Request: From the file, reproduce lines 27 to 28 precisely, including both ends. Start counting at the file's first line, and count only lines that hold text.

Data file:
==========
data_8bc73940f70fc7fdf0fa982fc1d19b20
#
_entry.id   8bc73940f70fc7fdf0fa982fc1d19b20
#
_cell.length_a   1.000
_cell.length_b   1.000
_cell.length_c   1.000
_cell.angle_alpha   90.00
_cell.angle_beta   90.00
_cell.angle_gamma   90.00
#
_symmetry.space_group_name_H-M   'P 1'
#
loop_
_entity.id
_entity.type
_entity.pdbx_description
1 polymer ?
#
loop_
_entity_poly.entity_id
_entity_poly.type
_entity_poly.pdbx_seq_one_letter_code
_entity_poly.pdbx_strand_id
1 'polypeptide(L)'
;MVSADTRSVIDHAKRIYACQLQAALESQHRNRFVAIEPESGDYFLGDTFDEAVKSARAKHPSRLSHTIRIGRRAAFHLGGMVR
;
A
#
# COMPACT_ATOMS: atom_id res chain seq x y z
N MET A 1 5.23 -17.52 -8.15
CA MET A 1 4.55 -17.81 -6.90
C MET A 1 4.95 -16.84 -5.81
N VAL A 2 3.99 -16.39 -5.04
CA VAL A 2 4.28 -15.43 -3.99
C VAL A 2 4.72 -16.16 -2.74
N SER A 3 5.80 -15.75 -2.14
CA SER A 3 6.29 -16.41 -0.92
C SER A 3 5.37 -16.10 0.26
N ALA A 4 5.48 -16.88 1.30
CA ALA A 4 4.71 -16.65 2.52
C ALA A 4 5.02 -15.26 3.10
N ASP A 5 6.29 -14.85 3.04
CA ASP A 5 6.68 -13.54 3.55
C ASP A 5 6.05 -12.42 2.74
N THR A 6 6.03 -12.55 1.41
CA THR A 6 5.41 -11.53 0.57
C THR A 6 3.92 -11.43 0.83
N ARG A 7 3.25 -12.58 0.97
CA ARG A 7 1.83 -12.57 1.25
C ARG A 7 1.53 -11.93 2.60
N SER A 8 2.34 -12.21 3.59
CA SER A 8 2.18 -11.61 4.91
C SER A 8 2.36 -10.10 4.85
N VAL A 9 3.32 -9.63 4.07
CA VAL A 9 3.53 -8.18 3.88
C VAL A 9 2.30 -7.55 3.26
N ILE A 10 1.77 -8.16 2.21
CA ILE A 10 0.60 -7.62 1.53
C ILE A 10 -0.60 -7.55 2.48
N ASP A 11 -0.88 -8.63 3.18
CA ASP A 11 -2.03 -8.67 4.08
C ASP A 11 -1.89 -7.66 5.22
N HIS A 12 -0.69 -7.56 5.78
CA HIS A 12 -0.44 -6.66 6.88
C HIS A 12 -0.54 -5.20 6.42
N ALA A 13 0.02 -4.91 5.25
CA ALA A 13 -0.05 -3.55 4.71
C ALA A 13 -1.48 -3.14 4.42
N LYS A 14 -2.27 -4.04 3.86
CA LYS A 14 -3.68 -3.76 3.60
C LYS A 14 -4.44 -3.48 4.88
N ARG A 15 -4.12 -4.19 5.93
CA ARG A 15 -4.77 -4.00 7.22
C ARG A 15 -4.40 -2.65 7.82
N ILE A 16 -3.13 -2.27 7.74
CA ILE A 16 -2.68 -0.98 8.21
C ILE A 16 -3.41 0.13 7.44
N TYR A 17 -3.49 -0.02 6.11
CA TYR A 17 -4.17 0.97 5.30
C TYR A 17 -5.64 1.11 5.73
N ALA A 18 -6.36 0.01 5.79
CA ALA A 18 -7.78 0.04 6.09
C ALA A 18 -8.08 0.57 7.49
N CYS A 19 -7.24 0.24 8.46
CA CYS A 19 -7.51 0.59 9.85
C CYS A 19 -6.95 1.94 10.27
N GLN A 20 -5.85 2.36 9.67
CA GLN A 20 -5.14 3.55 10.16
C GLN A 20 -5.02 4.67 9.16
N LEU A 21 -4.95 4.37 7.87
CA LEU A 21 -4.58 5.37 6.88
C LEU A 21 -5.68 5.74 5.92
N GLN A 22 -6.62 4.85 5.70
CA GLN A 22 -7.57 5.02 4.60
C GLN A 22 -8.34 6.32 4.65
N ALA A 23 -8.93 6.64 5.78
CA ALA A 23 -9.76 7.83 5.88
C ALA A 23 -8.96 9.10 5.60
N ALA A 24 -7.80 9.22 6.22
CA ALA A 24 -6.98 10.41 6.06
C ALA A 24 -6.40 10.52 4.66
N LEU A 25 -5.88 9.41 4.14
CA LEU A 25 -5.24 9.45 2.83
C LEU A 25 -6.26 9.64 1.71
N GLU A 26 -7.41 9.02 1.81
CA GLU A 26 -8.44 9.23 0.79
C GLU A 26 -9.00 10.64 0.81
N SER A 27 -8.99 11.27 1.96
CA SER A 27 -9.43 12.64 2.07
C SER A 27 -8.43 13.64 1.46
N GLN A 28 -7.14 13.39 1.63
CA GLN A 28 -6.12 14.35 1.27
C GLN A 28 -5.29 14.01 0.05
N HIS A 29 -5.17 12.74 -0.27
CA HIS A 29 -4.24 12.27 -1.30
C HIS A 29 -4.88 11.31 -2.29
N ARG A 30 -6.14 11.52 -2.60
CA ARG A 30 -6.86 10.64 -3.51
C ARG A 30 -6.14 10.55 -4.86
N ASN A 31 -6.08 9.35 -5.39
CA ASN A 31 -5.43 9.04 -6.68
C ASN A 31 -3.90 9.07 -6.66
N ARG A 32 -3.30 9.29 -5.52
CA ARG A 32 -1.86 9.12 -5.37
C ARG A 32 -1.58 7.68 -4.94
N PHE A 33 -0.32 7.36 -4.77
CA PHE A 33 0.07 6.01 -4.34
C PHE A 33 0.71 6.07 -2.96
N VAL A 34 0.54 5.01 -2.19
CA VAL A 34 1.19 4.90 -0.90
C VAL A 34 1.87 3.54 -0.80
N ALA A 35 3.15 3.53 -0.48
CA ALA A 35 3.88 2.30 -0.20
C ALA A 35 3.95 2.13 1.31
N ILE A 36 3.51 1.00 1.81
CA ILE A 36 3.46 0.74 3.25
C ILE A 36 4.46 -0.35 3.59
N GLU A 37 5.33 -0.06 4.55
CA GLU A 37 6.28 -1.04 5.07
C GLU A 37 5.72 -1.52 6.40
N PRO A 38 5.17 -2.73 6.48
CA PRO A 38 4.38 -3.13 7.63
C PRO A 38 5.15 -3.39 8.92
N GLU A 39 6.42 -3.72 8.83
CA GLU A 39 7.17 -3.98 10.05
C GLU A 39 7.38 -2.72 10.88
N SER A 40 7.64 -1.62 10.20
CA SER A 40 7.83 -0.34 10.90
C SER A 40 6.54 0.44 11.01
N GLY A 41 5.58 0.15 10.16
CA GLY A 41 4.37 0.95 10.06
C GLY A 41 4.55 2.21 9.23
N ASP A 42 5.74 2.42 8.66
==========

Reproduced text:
;
A